Book Review: Power Play

Posted On: January 24, 2009
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Power Play by Joseph FinderPower Play by Joseph Finder is a straightforward novel – Five terrorists; Thirteen hostages; One reluctant hero called Jake Landry. As a junior executive in a mulit-billion-dollar company, Hammond Aerospace, Landry was called in as a replacement for his boss for a weekend of top executive team-building at a remote lodge. The story took an exciting turn when five men entered the scene, holding them hostages, for an initial amount of $100 million dollars. However, when it became apparent that the men knew a little too much about the company to be hunters who just stumbled upon them, it became a dire situation of survival at all costs.

The story brings to mind the blockbuster movie “Die Hard” starring Bruce Willis. The hero seems to be portrayed as a representation of  blue-collar worker, completely out of his league amongst the bickering high-and-mighty elitists. The difference here is that Bruce Willis’s character, Officer John McClane, was a seasoned police officer, whereas Jake Landry was once admitted into Glenview juvenile detention centre, with a juvie record. Which was where he picked up all his survival instincts. The many flashbacks to his time spent in the detention centre served as interesting windows into his background and mental finesse.

Joseph Finder throws in little titbits from everyday life that we are familiar with, which adds a little to the realism of the situation, I suppose. One of those paragraphs which brought a smile to my face was,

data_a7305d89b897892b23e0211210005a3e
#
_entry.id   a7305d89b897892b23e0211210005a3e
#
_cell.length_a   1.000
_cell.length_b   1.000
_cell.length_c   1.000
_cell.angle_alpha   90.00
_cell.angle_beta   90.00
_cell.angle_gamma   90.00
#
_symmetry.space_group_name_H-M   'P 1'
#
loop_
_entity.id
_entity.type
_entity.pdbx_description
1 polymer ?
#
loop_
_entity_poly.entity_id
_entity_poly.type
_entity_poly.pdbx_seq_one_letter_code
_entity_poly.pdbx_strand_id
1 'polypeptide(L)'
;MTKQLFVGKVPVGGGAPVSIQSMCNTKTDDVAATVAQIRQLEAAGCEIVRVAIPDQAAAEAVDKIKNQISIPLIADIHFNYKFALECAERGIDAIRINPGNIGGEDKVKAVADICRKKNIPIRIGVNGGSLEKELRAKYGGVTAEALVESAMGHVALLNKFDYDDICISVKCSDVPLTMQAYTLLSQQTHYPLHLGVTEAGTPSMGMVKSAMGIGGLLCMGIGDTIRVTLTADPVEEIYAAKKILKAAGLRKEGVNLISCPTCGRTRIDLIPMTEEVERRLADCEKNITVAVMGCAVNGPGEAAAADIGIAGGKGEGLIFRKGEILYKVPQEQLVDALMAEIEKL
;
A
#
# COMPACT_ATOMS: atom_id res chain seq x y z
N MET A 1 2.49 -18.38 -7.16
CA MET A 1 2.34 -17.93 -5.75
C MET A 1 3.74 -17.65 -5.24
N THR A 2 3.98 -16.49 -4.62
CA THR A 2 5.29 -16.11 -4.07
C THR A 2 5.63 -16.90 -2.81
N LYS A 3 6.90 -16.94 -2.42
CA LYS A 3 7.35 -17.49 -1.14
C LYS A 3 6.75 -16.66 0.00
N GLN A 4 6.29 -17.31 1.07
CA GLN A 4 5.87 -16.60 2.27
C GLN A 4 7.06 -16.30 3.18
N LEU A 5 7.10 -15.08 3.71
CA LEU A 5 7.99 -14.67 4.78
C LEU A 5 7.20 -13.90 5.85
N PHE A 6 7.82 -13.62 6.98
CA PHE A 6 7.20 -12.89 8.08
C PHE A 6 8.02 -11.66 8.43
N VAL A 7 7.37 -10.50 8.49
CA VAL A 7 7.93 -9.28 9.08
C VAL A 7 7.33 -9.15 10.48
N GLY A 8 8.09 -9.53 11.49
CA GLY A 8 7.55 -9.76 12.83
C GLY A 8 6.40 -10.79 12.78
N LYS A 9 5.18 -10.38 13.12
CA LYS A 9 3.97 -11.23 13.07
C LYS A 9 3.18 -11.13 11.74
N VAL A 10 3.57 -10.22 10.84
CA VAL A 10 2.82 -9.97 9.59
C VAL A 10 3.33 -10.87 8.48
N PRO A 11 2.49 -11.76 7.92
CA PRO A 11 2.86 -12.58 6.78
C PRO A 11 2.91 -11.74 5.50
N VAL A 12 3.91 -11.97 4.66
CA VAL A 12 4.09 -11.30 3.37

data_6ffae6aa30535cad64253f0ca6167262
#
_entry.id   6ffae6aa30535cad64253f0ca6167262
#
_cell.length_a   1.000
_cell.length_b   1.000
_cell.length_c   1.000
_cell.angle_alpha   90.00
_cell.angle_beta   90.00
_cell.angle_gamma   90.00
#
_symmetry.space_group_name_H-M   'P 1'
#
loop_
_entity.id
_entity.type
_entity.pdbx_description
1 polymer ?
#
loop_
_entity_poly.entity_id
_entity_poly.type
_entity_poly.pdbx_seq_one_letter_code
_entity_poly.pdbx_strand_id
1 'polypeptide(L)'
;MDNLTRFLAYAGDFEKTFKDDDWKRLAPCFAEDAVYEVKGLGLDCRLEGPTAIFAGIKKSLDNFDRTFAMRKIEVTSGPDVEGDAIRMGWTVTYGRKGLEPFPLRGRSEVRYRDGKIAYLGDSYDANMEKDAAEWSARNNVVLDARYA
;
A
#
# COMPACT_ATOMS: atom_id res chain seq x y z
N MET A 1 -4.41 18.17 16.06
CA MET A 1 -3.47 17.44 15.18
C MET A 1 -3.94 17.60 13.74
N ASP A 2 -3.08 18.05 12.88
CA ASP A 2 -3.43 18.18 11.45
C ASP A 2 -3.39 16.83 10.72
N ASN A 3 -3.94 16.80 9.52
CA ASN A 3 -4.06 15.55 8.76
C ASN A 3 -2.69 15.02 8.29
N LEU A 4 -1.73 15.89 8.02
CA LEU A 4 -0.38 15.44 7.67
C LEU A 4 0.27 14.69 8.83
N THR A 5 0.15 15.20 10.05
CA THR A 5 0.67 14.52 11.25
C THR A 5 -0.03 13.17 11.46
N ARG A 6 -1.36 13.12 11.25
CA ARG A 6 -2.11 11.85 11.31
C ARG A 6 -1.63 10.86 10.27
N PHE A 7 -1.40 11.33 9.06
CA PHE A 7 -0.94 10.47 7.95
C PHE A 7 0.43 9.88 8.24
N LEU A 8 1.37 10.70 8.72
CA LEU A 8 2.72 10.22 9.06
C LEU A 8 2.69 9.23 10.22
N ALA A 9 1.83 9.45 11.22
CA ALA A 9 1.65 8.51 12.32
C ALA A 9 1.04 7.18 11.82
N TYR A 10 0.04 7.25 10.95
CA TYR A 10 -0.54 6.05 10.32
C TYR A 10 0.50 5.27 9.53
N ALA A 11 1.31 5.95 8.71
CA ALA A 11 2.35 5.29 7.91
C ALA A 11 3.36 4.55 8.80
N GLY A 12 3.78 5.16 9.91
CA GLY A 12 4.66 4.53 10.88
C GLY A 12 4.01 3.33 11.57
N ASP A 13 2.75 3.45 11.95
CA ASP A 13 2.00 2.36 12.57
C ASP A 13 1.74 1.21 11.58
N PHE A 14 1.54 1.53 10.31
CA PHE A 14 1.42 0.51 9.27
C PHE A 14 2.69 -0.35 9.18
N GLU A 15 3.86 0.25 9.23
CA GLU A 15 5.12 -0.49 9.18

Dogs are underrated as girlfriend-substitutes, I think. Gerty never complained when I came home late from work; if anything, she was even happier to see me. She didn’t mind eating the same thing day after day. She never insisted on watching Desperate Housewives when I wanted to watch football, and she never asked me if I thought she looked fat.

In the aspect of language style, the author will use words like “watchamacallit” – a shorter version of “what you may call it”. I was a little surprised as this is the first time that I actually see this word used in a book. Perhaps it is the coming-of-age of modern writers who harness the new generation with new slang and words invented by our generation. Some may like the style, some may not.

This book is fast-paced, like many James Patterson books that have reviewed (such as Kiss the Girls). It is a very easy read, even more so than Patterson. The little twists at the end, as closing to the story, were satisfying. A good read for me.


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